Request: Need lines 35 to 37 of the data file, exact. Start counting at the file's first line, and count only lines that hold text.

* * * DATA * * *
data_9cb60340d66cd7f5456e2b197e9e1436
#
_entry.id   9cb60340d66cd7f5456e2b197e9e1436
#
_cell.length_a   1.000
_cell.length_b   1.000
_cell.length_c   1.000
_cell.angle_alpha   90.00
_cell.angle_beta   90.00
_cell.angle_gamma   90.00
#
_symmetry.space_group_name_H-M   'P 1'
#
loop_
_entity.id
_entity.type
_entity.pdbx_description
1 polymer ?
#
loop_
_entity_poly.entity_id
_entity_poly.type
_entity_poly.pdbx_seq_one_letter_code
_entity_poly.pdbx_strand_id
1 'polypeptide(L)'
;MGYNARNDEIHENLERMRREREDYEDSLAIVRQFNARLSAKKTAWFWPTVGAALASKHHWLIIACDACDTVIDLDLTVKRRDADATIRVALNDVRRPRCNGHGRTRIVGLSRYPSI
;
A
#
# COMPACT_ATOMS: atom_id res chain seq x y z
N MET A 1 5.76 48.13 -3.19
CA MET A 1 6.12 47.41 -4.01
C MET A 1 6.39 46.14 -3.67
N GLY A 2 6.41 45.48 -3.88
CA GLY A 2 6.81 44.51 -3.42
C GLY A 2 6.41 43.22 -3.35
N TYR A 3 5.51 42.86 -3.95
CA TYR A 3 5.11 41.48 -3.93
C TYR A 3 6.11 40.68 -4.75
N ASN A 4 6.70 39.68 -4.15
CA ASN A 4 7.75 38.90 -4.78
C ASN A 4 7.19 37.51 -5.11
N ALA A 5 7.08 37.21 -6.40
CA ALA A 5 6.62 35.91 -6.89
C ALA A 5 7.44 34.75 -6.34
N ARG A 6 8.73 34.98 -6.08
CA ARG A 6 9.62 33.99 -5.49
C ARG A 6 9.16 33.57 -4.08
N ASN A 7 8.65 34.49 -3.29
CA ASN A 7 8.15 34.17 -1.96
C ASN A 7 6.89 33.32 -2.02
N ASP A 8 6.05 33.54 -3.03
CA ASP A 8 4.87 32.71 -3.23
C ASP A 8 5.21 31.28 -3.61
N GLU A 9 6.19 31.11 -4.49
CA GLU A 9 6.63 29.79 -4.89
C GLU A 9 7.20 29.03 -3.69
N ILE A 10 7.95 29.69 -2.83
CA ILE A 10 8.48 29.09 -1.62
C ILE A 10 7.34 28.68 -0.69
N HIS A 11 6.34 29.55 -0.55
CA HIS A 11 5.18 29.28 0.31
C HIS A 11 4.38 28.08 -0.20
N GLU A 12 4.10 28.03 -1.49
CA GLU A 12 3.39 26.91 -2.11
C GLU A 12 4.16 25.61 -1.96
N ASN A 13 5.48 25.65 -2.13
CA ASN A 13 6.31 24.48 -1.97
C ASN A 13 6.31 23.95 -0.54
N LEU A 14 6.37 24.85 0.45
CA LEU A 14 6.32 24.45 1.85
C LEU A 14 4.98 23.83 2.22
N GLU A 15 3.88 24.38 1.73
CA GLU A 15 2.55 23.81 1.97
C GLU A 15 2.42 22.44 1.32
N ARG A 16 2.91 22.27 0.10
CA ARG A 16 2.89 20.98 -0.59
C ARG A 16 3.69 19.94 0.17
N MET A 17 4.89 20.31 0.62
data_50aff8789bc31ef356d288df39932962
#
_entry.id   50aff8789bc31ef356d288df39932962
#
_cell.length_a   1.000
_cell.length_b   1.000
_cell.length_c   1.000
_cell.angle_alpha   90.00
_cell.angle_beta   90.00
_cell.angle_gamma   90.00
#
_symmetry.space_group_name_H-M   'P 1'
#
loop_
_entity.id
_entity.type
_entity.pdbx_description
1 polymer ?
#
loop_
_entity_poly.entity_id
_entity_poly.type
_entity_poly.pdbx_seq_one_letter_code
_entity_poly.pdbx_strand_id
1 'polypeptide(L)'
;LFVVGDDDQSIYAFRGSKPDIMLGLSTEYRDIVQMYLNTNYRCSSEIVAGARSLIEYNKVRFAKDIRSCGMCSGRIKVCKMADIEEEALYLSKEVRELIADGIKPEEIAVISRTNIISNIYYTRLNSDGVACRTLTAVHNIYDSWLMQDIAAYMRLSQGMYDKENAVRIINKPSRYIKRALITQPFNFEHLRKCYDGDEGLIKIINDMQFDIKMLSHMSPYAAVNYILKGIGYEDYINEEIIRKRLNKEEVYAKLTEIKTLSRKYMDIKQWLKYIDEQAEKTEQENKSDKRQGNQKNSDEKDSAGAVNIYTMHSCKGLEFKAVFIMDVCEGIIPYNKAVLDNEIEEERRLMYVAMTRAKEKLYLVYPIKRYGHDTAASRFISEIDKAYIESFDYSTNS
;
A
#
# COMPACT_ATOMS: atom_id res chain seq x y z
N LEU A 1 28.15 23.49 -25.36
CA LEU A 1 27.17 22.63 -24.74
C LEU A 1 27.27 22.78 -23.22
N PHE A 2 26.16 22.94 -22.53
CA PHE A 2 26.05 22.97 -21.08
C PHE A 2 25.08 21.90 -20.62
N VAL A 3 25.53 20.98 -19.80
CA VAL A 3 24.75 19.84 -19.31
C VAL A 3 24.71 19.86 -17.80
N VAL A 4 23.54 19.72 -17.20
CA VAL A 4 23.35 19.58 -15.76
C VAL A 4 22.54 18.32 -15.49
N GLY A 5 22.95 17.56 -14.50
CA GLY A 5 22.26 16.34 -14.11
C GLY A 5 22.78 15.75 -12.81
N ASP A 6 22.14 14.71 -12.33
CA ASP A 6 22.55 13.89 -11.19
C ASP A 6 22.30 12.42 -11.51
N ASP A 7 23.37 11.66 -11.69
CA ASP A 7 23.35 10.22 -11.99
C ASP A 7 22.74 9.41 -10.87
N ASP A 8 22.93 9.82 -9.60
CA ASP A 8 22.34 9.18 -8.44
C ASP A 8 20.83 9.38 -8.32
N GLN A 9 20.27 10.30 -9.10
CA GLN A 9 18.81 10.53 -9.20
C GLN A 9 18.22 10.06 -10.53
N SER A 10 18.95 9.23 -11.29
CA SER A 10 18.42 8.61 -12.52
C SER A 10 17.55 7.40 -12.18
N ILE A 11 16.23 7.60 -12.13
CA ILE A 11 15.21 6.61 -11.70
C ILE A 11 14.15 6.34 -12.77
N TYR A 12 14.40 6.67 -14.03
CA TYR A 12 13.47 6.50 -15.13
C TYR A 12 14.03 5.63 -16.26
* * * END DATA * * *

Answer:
CA GLY A 2 6.81 44.51 -3.42
C GLY A 2 6.41 43.22 -3.35
N TYR A 3 5.51 42.86 -3.95